The employer sent me to a national development writers workshop. You know “development” is edu-speak for “fundraising,” which isn’t exactly what I do, but I work for a fundraising non-profit, and lately they’re asking for more fundraising-related writing. Mostly I write features: this person established this scholarship and look at all the cool things people have done with it! Or this student received this scholarship and look at all the cool things she’s done with it! Also a lot of alumni profiles. It’s fun work, and I enjoy the challenge of telling compelling stories.
Occasionally I get to do stories that lean corporate. This large company is supporting this research with this cool result in mind. A skill I didn’t know I have emerged last year. I can look at a rather sciencey grant proposal and find in the 100+ pages the interesting story. A few emails for quotes and I’ve got a nice feature.
There are other kinds of writing in my field. Special proposals to potential donors, for example, making the case for naming this auditorium after a loved one. Or less specifically targeted pieces for broader pools of potential donors, for donating toward this new building’s construction. Or even broader appeals for annual donations to specific programs such as the law school or the college of language and literature.
I don’t do most of these other kinds of writing, not as a matter of policy, but just because I haven’t been asked. So this workshop was a chance to learn how to do it. There were people like me, writers learning how to be development writers, but most of the people I spoke to were development people learning how to write better.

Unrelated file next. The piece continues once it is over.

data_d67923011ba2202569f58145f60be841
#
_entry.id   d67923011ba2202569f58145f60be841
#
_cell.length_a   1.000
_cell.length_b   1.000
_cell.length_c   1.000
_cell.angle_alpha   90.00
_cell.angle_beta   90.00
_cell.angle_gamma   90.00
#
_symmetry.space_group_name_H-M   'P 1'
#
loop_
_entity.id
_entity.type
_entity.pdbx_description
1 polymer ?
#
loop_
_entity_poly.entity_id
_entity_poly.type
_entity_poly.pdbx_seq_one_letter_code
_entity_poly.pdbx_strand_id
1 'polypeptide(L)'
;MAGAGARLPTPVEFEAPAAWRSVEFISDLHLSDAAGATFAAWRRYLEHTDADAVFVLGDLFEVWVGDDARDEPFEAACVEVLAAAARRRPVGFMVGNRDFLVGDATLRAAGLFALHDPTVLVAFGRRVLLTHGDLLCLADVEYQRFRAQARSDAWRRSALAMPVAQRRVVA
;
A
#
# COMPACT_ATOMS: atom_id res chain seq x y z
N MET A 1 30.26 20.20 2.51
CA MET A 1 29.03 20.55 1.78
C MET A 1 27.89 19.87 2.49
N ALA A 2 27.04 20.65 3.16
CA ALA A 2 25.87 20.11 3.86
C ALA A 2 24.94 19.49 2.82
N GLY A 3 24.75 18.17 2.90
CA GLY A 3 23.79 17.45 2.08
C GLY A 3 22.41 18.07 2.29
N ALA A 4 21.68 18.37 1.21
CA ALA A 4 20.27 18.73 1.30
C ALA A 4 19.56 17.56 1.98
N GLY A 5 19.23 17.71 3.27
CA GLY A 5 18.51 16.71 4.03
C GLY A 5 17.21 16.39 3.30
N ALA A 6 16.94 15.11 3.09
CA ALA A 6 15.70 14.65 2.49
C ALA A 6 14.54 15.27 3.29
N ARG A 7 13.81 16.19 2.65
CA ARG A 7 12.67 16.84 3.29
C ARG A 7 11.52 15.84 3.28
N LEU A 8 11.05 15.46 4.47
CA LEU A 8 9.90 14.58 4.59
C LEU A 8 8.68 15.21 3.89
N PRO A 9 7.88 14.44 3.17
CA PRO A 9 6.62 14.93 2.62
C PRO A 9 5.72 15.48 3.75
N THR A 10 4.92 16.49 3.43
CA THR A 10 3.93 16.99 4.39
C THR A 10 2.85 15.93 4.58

We had stuff to learn from each other. A fundraiser doesn’t think like a writer, and a writer doesn’t think like a fundraiser, so there’s usually built-in conflict when we have to work together. I learned a lot last week in Boston about how to do what I do more effectively for these people doing important work.
Still processing, but more later.
Friday 5: The Game’s Afoot
- Where’s a nice place to take a walk?
Around here, the Ala Wai Canal isn’t the most picturesque, but it’s a nice long, fairly quiet walk along the edge of Waikiki uninterrupted by traffic lights. I enjoyed a walk down Newbury Streetin Boston last week, one of those long narrow parks down the middle of a busy street. There were a lot of cross streets so you had to be careful, but the park itself was nice.
- What do your everyday shoes look like nowadays?
I’m a guy, so I pretty much keep it simple. I have a pair of shoes that works at the office but also walking down the street, these all-black Sketchers. They’ve got laces but they’re slip-ons, and they look sorta professional but also kind of sporty.
- What separates a good pedicure from a bad one?
I’ve never had a pedicure, but I’m told by a few guys that they’re nice. I’m super self-conscious about my feet and have made an effort to be less so. I need to find a guy-friendly nail salon who’ll be gentle. I’m super ticklish.
- When did you last go for a hike?
I took some students on the Manoa Falls hike a few years ago for a photography project. It’s a hike so gentle I’ve once taken kindergartners on it and they handled it with (muddy) ease. Most of my hiking has been of the urban variety, begininng when I was really into geocaching ten years ago or so. I haven’t seriously hiked much since the year before I moved to Hilo, but I’m sorta getting the itch again.
- What’s a good song with the word “walk” in its title?
I have more than 50 songs in my iTunes on this computer with “walk” or some form of this word in the title, including the wonderful “I Walk the Line” by Johnny Cash and “Walk On” by U2, but my favorite is Bruce Cockburn’s “One Day I Walk,” which is covered on YouTube by an impressive number of musicians. The Lovell Sisters (whom I loved!) have performed it live, and Anne Murray has covered it on a recording.One day, I shall be home…